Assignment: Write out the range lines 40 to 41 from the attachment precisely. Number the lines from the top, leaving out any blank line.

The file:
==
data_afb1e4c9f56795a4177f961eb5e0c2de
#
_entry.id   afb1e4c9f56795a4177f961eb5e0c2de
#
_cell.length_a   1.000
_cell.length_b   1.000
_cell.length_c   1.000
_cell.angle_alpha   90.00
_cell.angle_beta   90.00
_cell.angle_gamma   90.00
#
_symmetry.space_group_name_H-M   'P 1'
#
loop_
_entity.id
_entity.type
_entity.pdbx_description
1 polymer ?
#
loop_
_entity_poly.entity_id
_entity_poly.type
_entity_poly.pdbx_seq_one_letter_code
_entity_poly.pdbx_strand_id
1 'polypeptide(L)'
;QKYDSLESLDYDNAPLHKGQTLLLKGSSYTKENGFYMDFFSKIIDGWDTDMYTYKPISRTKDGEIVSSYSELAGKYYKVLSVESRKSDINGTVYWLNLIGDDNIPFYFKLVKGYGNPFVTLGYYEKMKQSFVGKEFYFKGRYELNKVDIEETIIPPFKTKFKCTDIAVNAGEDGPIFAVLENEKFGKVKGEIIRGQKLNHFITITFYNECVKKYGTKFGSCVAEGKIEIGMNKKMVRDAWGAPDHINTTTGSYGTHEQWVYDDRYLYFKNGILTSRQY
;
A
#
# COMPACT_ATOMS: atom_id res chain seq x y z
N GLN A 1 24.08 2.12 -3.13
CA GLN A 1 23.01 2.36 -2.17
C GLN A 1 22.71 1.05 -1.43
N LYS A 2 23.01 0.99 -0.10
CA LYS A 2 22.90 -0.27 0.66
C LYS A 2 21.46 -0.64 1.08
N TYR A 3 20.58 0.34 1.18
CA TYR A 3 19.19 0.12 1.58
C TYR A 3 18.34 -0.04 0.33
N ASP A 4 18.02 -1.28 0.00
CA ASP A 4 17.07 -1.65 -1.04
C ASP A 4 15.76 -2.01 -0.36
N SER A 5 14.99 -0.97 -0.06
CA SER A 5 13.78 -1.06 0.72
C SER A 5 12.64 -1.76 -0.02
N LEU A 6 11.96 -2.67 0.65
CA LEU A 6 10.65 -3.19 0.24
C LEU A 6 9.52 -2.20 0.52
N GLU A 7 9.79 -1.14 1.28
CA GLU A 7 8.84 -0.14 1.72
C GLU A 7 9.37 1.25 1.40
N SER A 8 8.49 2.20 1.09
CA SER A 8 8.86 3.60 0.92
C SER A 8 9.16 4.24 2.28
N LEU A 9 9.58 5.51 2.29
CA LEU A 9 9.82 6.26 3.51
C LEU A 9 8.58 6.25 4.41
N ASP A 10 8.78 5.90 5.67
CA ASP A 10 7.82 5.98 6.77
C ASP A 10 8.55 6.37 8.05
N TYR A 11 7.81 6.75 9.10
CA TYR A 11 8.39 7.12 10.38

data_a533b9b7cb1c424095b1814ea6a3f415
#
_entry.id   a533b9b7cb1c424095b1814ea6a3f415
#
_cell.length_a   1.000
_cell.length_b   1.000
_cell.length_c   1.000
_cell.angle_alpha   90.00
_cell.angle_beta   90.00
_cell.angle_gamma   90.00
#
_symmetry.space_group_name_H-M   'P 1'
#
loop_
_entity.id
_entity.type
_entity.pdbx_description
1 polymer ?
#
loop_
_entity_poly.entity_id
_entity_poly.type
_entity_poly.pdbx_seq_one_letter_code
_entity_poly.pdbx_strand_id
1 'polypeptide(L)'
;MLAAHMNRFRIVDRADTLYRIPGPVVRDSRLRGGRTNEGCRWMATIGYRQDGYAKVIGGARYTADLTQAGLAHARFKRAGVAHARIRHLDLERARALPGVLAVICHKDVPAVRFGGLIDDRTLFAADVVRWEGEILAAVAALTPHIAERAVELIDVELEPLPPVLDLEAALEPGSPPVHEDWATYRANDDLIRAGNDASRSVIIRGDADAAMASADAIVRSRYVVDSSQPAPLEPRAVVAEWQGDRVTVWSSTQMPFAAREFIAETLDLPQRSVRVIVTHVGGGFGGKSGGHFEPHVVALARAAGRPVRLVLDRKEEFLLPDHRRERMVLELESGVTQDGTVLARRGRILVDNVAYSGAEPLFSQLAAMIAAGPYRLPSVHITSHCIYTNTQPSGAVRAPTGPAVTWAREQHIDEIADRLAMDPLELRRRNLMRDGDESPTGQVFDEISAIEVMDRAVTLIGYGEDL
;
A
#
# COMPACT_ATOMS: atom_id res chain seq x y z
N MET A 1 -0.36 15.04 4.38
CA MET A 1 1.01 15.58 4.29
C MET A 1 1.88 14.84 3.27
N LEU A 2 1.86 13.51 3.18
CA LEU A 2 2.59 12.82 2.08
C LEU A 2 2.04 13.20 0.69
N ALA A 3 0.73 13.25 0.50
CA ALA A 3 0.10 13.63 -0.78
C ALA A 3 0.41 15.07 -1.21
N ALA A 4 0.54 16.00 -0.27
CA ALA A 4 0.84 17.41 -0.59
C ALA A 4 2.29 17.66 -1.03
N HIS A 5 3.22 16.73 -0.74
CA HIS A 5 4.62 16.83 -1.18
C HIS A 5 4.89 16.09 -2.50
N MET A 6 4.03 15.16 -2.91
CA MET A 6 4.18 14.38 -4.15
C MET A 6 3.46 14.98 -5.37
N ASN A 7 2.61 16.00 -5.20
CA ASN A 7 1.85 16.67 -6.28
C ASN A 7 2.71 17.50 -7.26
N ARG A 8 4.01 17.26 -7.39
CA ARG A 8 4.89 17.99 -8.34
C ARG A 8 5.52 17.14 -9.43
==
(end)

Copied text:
N ASP A 4 18.02 -1.28 0.00
CA ASP A 4 17.07 -1.65 -1.04